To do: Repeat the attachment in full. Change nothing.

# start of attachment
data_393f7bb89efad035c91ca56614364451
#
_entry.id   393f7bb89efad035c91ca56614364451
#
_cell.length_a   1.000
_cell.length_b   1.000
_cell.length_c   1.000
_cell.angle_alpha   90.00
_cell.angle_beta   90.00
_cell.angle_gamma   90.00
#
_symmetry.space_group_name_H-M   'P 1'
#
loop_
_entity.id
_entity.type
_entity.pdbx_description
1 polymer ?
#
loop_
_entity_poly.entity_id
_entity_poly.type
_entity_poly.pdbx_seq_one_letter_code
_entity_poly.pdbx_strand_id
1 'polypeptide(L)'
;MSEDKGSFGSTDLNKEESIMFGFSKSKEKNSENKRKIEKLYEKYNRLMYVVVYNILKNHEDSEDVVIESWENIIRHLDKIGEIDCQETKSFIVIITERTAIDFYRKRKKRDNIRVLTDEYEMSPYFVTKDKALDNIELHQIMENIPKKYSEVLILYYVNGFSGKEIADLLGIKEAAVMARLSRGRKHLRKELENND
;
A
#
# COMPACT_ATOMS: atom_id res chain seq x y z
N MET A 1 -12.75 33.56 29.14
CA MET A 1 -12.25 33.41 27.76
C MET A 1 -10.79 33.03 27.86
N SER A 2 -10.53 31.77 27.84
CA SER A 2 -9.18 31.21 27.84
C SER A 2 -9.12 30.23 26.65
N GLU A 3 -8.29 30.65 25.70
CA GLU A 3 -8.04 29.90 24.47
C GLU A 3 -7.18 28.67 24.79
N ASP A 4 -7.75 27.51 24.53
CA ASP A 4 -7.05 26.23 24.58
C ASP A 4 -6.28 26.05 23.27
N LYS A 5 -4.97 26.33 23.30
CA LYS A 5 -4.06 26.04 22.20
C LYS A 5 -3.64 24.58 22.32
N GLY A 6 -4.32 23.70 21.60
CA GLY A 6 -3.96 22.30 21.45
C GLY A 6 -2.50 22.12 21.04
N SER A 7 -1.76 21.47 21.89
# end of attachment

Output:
data_393f7bb89efad035c91ca56614364451
#
_entry.id   393f7bb89efad035c91ca56614364451
#
_cell.length_a   1.000
_cell.length_b   1.000
_cell.length_c   1.000
_cell.angle_alpha   90.00
_cell.angle_beta   90.00
_cell.angle_gamma   90.00
#
_symmetry.space_group_name_H-M   'P 1'
#
loop_
_entity.id
_entity.type
_entity.pdbx_description
1 polymer ?
#
loop_
_entity_poly.entity_id
_entity_poly.type
_entity_poly.pdbx_seq_one_letter_code
_entity_poly.pdbx_strand_id
1 'polypeptide(L)'
;MSEDKGSFGSTDLNKEESIMFGFSKSKEKNSENKRKIEKLYEKYNRLMYVVVYNILKNHEDSEDVVIESWENIIRHLDKIGEIDCQETKSFIVIITERTAIDFYRKRKKRDNIRVLTDEYEMSPYFVTKDKALDNIELHQIMENIPKKYSEVLILYYVNGFSGKEIADLLGIKEAAVMARLSRGRKHLRKELENND
;
A
#
# COMPACT_ATOMS: atom_id res chain seq x y z
N MET A 1 -12.75 33.56 29.14
CA MET A 1 -12.25 33.41 27.76
C MET A 1 -10.79 33.03 27.86
N SER A 2 -10.53 31.77 27.84
CA SER A 2 -9.18 31.21 27.84
C SER A 2 -9.12 30.23 26.65
N GLU A 3 -8.29 30.65 25.70
CA GLU A 3 -8.04 29.90 24.47
C GLU A 3 -7.18 28.67 24.79
N ASP A 4 -7.75 27.51 24.53
CA ASP A 4 -7.05 26.23 24.58
C ASP A 4 -6.28 26.05 23.27
N LYS A 5 -4.97 26.33 23.30
CA LYS A 5 -4.06 26.04 22.20
C LYS A 5 -3.64 24.58 22.32
N GLY A 6 -4.32 23.70 21.60
CA GLY A 6 -3.96 22.30 21.45
C GLY A 6 -2.50 22.12 21.04
N SER A 7 -1.76 21.47 21.89